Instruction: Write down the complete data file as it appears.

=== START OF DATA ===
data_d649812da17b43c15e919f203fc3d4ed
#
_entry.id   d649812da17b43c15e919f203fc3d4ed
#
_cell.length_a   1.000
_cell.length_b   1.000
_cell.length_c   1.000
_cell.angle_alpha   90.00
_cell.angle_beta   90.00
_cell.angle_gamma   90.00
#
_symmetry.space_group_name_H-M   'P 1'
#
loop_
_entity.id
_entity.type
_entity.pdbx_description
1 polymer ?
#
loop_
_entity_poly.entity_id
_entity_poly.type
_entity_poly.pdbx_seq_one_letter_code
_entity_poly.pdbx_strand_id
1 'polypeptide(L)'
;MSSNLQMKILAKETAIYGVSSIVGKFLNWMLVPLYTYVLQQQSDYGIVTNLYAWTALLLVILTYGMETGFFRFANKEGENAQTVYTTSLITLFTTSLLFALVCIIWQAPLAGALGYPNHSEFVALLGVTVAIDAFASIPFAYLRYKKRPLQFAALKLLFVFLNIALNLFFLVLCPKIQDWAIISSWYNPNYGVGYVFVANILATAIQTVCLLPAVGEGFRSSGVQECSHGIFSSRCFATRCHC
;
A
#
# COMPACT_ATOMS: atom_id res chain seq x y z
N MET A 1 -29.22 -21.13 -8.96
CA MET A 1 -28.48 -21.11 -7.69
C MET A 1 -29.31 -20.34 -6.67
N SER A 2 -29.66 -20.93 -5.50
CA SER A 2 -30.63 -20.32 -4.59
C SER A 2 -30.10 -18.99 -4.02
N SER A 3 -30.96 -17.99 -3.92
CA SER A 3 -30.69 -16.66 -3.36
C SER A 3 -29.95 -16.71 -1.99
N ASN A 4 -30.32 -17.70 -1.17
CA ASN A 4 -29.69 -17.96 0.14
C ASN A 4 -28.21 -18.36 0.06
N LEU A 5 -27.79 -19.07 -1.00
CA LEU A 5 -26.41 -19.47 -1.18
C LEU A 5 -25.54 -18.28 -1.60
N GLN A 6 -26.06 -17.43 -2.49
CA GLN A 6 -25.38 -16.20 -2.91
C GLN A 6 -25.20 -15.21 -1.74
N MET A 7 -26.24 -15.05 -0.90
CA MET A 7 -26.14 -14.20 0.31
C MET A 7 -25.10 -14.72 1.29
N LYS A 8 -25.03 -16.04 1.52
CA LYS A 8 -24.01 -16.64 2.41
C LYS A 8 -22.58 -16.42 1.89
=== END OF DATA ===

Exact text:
data_d649812da17b43c15e919f203fc3d4ed
#
_entry.id   d649812da17b43c15e919f203fc3d4ed
#
_cell.length_a   1.000
_cell.length_b   1.000
_cell.length_c   1.000
_cell.angle_alpha   90.00
_cell.angle_beta   90.00
_cell.angle_gamma   90.00
#
_symmetry.space_group_name_H-M   'P 1'
#
loop_
_entity.id
_entity.type
_entity.pdbx_description
1 polymer ?
#
loop_
_entity_poly.entity_id
_entity_poly.type
_entity_poly.pdbx_seq_one_letter_code
_entity_poly.pdbx_strand_id
1 'polypeptide(L)'
;MSSNLQMKILAKETAIYGVSSIVGKFLNWMLVPLYTYVLQQQSDYGIVTNLYAWTALLLVILTYGMETGFFRFANKEGENAQTVYTTSLITLFTTSLLFALVCIIWQAPLAGALGYPNHSEFVALLGVTVAIDAFASIPFAYLRYKKRPLQFAALKLLFVFLNIALNLFFLVLCPKIQDWAIISSWYNPNYGVGYVFVANILATAIQTVCLLPAVGEGFRSSGVQECSHGIFSSRCFATRCHC
;
A
#
# COMPACT_ATOMS: atom_id res chain seq x y z
N MET A 1 -29.22 -21.13 -8.96
CA MET A 1 -28.48 -21.11 -7.69
C MET A 1 -29.31 -20.34 -6.67
N SER A 2 -29.66 -20.93 -5.50
CA SER A 2 -30.63 -20.32 -4.59
C SER A 2 -30.10 -18.99 -4.02
N SER A 3 -30.96 -17.99 -3.92
CA SER A 3 -30.69 -16.66 -3.36
C SER A 3 -29.95 -16.71 -1.99
N ASN A 4 -30.32 -17.70 -1.17
CA ASN A 4 -29.69 -17.96 0.14
C ASN A 4 -28.21 -18.36 0.06
N LEU A 5 -27.79 -19.07 -1.00
CA LEU A 5 -26.41 -19.47 -1.18
C LEU A 5 -25.54 -18.28 -1.60
N GLN A 6 -26.06 -17.43 -2.49
CA GLN A 6 -25.38 -16.20 -2.91
C GLN A 6 -25.20 -15.21 -1.74
N MET A 7 -26.24 -15.05 -0.90
CA MET A 7 -26.14 -14.20 0.31
C MET A 7 -25.10 -14.72 1.29
N LYS A 8 -25.03 -16.04 1.52
CA LYS A 8 -24.01 -16.64 2.41
C LYS A 8 -22.58 -16.42 1.89